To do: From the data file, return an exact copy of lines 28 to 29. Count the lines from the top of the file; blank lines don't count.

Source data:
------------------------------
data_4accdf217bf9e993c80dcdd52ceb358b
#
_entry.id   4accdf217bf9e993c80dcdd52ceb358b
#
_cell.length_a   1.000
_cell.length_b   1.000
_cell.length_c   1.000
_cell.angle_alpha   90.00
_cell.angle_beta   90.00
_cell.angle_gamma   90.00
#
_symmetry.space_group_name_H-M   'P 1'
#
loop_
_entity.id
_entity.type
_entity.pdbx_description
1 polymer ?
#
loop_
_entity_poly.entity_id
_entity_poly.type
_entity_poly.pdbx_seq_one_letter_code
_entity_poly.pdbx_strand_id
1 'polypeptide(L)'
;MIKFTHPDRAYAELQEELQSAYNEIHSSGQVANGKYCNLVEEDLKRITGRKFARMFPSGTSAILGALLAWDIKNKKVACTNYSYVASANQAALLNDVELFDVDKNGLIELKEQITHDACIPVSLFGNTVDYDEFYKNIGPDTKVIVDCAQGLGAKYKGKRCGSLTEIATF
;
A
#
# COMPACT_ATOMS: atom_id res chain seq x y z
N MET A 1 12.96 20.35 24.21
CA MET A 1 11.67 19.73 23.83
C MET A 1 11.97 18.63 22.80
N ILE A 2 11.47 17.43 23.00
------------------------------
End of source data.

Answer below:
A
#